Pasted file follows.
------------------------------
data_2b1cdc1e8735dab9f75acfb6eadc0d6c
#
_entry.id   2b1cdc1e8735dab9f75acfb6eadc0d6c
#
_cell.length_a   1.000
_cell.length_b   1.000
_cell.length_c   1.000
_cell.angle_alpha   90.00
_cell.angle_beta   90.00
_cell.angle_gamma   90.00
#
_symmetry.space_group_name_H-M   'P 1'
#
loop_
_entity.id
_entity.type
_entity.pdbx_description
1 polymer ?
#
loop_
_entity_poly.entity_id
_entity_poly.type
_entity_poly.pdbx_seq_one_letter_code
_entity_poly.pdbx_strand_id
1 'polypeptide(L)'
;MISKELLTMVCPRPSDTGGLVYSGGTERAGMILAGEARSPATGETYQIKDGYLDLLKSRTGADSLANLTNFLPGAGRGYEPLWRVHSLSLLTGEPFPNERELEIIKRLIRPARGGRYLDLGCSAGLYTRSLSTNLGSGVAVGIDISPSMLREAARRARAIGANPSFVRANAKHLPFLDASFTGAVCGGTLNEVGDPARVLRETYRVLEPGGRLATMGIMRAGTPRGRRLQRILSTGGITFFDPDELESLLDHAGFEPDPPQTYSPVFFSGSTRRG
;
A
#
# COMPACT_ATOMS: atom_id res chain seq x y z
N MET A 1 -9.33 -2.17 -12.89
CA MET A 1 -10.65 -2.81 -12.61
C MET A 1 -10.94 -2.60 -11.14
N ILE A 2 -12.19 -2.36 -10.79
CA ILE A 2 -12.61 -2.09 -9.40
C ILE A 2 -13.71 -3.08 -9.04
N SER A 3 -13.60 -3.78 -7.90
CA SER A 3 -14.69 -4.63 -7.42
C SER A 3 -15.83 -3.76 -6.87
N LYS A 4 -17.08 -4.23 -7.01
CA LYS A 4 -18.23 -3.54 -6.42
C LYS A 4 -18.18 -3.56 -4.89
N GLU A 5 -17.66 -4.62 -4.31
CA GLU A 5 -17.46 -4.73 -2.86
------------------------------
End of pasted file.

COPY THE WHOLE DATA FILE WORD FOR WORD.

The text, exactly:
data_2b1cdc1e8735dab9f75acfb6eadc0d6c
#
_entry.id   2b1cdc1e8735dab9f75acfb6eadc0d6c
#
_cell.length_a   1.000
_cell.length_b   1.000
_cell.length_c   1.000
_cell.angle_alpha   90.00
_cell.angle_beta   90.00
_cell.angle_gamma   90.00
#
_symmetry.space_group_name_H-M   'P 1'
#
loop_
_entity.id
_entity.type
_entity.pdbx_description
1 polymer ?
#
loop_
_entity_poly.entity_id
_entity_poly.type
_entity_poly.pdbx_seq_one_letter_code
_entity_poly.pdbx_strand_id
1 'polypeptide(L)'
;MISKELLTMVCPRPSDTGGLVYSGGTERAGMILAGEARSPATGETYQIKDGYLDLLKSRTGADSLANLTNFLPGAGRGYEPLWRVHSLSLLTGEPFPNERELEIIKRLIRPARGGRYLDLGCSAGLYTRSLSTNLGSGVAVGIDISPSMLREAARRARAIGANPSFVRANAKHLPFLDASFTGAVCGGTLNEVGDPARVLRETYRVLEPGGRLATMGIMRAGTPRGRRLQRILSTGGITFFDPDELESLLDHAGFEPDPPQTYSPVFFSGSTRRG
;
A
#
# COMPACT_ATOMS: atom_id res chain seq x y z
N MET A 1 -9.33 -2.17 -12.89
CA MET A 1 -10.65 -2.81 -12.61
C MET A 1 -10.94 -2.60 -11.14
N ILE A 2 -12.19 -2.36 -10.79
CA ILE A 2 -12.61 -2.09 -9.40
C ILE A 2 -13.71 -3.08 -9.04
N SER A 3 -13.60 -3.78 -7.90
CA SER A 3 -14.69 -4.63 -7.42
C SER A 3 -15.83 -3.76 -6.87
N LYS A 4 -17.08 -4.23 -7.01
CA LYS A 4 -18.23 -3.54 -6.42
C LYS A 4 -18.18 -3.56 -4.89
N GLU A 5 -17.66 -4.62 -4.31
CA GLU A 5 -17.46 -4.73 -2.86